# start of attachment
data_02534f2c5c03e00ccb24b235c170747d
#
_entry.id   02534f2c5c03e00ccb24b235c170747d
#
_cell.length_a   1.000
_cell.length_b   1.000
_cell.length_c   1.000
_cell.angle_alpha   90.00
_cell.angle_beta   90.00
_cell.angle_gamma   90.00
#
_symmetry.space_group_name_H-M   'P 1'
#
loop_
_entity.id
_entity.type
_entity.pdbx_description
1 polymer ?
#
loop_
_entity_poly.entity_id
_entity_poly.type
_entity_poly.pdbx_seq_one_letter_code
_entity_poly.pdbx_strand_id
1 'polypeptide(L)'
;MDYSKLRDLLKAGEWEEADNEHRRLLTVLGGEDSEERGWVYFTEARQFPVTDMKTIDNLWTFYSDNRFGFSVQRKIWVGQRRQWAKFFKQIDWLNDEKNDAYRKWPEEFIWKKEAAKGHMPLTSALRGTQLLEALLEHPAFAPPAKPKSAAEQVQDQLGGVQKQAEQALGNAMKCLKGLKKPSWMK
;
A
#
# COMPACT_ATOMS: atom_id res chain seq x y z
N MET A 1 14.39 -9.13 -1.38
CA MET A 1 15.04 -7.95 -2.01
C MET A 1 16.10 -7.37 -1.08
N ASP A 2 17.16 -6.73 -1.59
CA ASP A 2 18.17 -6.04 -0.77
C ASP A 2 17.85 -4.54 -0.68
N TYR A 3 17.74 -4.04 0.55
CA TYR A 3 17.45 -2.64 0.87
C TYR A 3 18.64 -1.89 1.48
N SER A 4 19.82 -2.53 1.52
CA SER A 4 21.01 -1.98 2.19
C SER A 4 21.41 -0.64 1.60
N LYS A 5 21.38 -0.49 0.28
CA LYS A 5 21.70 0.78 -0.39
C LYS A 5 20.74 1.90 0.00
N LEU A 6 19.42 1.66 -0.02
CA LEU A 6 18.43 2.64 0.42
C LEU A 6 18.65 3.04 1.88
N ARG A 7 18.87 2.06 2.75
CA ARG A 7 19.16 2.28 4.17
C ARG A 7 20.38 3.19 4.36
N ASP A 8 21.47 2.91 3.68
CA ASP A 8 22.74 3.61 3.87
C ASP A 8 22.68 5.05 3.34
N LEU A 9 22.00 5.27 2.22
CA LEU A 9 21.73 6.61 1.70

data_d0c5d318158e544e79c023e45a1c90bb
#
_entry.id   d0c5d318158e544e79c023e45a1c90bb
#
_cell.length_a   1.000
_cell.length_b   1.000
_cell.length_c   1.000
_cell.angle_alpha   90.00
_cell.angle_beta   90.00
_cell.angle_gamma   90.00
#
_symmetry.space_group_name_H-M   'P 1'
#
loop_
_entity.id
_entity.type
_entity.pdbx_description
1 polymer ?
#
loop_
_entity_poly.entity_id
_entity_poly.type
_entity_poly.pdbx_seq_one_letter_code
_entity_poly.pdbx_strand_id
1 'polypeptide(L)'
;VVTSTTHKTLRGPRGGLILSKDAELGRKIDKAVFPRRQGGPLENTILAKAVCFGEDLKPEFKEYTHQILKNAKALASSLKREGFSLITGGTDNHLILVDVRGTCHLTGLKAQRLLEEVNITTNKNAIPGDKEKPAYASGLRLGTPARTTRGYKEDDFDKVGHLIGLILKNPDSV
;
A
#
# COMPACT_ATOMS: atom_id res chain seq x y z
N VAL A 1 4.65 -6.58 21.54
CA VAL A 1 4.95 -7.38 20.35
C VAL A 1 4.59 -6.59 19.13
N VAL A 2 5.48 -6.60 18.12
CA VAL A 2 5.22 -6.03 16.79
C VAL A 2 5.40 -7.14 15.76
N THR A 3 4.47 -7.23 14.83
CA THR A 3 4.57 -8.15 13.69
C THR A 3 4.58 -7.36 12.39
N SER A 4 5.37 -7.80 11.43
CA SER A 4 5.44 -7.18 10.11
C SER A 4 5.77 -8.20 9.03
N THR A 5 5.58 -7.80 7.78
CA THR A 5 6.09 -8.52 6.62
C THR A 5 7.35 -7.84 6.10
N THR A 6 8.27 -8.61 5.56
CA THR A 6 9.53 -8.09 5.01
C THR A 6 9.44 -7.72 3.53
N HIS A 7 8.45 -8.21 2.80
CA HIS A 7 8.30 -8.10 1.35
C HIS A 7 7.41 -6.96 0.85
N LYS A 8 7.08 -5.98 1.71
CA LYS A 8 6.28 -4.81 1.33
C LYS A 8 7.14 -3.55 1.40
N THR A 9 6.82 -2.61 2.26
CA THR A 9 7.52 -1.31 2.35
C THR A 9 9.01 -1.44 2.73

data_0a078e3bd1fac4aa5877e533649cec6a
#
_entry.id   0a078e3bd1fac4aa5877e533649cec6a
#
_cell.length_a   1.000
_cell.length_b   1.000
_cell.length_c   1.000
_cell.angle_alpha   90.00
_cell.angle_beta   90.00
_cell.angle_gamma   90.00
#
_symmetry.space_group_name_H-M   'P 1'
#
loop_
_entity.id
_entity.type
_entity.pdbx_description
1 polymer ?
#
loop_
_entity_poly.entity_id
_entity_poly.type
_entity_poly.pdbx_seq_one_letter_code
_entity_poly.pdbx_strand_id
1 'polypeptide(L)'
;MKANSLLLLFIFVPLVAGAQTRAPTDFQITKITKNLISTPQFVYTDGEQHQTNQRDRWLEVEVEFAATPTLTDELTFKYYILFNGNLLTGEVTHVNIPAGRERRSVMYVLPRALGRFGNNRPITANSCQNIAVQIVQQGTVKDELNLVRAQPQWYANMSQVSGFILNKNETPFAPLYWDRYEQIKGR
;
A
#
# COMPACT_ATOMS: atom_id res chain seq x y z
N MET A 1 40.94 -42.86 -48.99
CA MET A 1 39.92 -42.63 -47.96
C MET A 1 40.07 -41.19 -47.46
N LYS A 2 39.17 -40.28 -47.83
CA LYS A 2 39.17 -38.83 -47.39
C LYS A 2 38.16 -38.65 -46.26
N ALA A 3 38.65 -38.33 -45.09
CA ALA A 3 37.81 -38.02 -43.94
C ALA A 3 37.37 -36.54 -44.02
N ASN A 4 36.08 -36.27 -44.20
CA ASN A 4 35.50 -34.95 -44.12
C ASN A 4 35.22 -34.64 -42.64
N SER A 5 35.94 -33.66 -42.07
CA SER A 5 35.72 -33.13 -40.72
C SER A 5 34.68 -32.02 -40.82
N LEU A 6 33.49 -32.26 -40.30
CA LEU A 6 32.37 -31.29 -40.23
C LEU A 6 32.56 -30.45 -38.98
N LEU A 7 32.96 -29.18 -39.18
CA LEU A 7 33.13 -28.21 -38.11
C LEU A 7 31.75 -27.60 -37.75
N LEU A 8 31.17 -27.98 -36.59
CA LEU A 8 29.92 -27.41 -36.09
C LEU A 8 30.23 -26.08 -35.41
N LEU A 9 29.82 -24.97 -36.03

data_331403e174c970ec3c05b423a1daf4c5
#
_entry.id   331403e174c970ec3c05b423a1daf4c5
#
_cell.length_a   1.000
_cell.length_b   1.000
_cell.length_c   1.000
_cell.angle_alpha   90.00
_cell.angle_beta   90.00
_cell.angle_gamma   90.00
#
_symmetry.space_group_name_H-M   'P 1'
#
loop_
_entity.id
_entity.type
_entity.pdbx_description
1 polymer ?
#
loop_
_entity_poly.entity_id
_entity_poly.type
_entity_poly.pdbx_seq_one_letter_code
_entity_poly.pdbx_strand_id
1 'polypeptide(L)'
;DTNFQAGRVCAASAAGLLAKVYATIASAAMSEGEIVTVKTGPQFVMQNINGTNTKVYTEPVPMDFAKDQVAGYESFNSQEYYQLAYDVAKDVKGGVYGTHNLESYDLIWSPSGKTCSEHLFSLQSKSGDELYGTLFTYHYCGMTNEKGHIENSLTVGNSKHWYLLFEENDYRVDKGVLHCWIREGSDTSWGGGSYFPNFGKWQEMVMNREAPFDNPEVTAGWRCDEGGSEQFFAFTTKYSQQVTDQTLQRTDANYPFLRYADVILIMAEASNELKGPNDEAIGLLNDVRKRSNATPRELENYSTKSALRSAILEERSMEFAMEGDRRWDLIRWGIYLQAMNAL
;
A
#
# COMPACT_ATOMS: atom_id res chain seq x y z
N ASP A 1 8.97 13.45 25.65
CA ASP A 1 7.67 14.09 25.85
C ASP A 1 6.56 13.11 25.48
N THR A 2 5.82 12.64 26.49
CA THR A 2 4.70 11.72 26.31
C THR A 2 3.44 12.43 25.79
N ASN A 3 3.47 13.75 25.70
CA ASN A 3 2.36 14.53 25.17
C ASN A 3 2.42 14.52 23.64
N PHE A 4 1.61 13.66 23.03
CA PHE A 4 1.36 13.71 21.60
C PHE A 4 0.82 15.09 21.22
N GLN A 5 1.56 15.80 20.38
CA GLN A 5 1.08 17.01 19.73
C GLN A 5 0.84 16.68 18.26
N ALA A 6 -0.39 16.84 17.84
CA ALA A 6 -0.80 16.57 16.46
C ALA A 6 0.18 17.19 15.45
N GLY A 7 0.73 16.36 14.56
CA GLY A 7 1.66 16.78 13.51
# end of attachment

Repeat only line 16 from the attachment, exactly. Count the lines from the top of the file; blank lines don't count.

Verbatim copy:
_entity.type